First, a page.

Safe and affordable housing is a fundamental human right that is inextricably tied to a person’s economic outcomes, educational opportunities, and mental and physical health. Research demonstrates that women, especially women of color, face additional barriers to securing stable housing. To achieve gender and racial equity in our local communities and across Nebraska, advocating for housing justice is a core focus of the Women’s Fund’s policy efforts.
- Housing justice ensures that safe, accessible and affordable housing is available to everyone.
- Affordable housing means that people pay no more than 30% of their gross income on rent and utilities.
- Safe housing means housing meets required standards of habitability and provides a person with security and stability.
How does Housing Instability Impact Economic Security?
Economic security is critical to securing safe and accessible housing. For women, especially women of color, gender and racial wage gaps make it more difficult to find and maintain housing without spending most of their income on housing expenses. Additionally, single-parent households, the majority of which are led by women, must make the earnings of a single person stretch to account for other expenses in addition to housing, placing a potential strain on finances. Low-income women are particularly vulnerable to housing instability because of these factors.
- Women make 78.5 cents for every dollar a man makes in Nebraska.
- In Nebraska, 32.1% of single mothers live in poverty.
- In December 2021, 30.9% of Black women and 19.6% of Hispanic women were behind on rent compared to 8.6% of white men.
Likewise, housing stability is essential to maintaining economic security and creating opportunities for increased economic security. Evictions and foreclosures can result in additional expenses–court fees, representation for legal proceedings and any other expenses the landlord demands, as well as the cost of finding new housing and relocation expenses. A record of eviction or foreclosure can also threaten future housing opportunities. On top of these barriers, the loss of a place to call home is devastating and can impact someone’s ability to maintain employment. Because these two issues go hand in hand, housing justice is critical to advancing economic security for all Nebraskans.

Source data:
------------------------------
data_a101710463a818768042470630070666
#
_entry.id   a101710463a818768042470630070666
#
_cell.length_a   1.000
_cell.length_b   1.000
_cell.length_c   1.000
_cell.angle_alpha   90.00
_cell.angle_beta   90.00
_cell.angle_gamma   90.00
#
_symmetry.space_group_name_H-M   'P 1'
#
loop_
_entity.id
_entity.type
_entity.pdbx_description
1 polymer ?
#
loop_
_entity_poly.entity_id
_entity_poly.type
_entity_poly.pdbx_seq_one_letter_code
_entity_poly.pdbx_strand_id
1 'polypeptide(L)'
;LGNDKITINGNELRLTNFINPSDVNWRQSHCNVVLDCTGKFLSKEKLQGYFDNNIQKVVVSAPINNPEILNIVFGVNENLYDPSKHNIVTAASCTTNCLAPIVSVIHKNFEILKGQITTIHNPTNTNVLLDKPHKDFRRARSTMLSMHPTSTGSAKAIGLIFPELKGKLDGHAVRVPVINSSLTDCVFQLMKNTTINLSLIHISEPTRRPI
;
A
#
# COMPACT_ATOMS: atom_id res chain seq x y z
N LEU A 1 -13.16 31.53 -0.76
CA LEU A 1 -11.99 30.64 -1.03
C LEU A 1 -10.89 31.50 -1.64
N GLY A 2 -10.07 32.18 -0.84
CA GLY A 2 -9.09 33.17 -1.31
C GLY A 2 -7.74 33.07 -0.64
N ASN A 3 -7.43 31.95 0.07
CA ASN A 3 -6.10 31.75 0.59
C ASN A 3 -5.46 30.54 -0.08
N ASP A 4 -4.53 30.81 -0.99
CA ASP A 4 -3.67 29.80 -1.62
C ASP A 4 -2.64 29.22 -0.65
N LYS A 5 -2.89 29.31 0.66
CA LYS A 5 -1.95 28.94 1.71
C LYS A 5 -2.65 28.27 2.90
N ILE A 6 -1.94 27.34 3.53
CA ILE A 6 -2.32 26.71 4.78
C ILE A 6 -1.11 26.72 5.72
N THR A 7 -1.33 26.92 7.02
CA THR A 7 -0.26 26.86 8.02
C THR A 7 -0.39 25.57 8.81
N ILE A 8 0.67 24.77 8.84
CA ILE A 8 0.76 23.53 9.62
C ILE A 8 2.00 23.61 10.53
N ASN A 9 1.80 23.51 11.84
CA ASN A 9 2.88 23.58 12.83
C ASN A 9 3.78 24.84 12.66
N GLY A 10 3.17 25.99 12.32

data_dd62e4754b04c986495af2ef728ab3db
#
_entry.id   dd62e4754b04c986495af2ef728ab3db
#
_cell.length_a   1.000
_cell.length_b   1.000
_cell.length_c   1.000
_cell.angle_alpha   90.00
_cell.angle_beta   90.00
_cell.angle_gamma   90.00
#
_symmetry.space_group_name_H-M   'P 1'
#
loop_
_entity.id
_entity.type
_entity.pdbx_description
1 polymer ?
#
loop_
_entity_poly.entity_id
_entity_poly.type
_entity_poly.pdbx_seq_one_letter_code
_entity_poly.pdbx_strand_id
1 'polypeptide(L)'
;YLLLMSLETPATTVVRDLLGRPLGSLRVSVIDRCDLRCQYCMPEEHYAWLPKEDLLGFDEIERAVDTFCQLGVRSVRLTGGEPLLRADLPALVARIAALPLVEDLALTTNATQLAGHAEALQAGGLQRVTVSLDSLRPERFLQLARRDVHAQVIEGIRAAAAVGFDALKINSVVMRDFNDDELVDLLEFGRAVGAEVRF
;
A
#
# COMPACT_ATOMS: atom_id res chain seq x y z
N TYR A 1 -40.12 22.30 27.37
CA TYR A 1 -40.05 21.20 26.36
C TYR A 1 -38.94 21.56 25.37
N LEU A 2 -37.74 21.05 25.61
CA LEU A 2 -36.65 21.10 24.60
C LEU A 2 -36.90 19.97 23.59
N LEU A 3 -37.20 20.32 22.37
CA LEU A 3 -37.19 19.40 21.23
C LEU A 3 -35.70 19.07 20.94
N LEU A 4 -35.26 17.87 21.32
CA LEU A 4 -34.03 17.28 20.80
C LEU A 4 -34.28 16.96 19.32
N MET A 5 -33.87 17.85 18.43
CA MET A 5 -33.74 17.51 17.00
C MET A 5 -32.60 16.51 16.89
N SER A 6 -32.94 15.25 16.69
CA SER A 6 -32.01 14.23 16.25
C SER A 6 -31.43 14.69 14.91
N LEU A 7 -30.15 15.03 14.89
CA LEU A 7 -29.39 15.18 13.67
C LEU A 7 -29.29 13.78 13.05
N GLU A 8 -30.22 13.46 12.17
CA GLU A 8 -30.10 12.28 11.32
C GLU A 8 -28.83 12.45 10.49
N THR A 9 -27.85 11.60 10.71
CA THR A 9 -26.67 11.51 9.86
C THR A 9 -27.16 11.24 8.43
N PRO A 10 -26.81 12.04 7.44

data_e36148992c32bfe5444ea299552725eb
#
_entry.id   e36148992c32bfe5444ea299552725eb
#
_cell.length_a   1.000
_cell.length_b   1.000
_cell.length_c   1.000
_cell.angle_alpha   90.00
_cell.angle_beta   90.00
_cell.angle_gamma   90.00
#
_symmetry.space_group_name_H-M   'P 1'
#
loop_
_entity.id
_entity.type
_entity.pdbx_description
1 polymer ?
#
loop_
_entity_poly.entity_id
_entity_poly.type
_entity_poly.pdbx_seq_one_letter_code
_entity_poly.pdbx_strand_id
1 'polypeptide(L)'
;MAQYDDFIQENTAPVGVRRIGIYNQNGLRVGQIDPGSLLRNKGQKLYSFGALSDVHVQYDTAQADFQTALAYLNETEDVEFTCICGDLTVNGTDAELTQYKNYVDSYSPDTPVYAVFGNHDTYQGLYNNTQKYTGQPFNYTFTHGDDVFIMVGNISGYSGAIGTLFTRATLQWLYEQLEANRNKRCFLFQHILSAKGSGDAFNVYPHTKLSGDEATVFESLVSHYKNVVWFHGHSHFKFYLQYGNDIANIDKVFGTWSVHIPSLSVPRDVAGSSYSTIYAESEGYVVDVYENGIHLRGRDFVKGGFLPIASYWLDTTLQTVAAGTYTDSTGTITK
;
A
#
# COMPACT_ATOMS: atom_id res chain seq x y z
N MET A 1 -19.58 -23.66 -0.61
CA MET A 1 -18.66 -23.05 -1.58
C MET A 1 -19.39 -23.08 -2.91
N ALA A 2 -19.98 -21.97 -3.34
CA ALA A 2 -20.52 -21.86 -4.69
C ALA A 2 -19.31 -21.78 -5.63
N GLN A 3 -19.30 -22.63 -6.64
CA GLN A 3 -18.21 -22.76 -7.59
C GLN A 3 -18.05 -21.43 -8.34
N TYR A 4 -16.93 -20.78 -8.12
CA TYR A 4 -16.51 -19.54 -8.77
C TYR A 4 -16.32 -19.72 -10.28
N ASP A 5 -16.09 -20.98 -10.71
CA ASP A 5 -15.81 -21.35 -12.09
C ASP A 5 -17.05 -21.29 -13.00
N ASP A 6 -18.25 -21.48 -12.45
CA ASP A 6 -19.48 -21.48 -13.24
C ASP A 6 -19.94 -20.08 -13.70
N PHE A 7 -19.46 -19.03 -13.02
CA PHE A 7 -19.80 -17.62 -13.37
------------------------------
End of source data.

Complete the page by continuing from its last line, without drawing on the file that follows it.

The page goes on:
How does Housing Instability Impact Gender-Based Violence?
Lack of access to safe and affordable housing is a primary barrier for survivors of intimate partner violence seeking to leave an abusive situation. Through withholding and damaging a survivor’s savings, credit rating and general finances, perpetrators often make survivors reliant on them for financial needs, including housing. This makes it especially difficult for survivors to leave and find housing and is why some survivors feel pressured to return to an abuser.
Survivors face other barriers in addition to financial concerns when attempting to secure their own housing, including discrimination in the rental process because of previous history with the criminal justice system that may be a result of the violence they experienced in their relationships, not having a rental history because an abuser may have controlled the housing situation, ending up in substandard housing because of difficulty being accepted to adequate housing options, and maintaining confidentiality and safety from abusers while in shelters.
- 25% of homeless women report that family violence of any kind is the cause of their homelessness.
- 38% of women who experienced intimate partner violence have also experienced homelessness at some point in their life.
- Over 80% of survivors entering shelters identified “finding housing as a need.”
How does Housing Instability Impact Reproductive Justice?
Nebraskans should be able to decide if, when and how they want to become a parent, and it should be a right for guardians to raise children in a safe environment with appropriate access to health care. Housing instability threatens pregnant people and parents’ rights to achieve this in numerous ways. Pregnant people experiencing housing instability or homelessness are more likely to experience financial burdens related to the cost of pregnancy, and this financial strain forces the pregnant person to choose between necessary health care and maintaining safe, stable housing.
In addition to the costs of pregnancy, there is consideration for how to pay for both housing and the cost of raising a child. For new parents, housing instability can negatively impact maternal health and infant health outcomes. Experiencing housing instability or an eviction during pregnancy is linked to an increased likelihood of preterm birth and low birth weight, and housing instability is a risk factor for maternal mortality. A lack of safe and stable housing can also have harmful impacts on a child’s mental and emotional well-being and educational outcomes.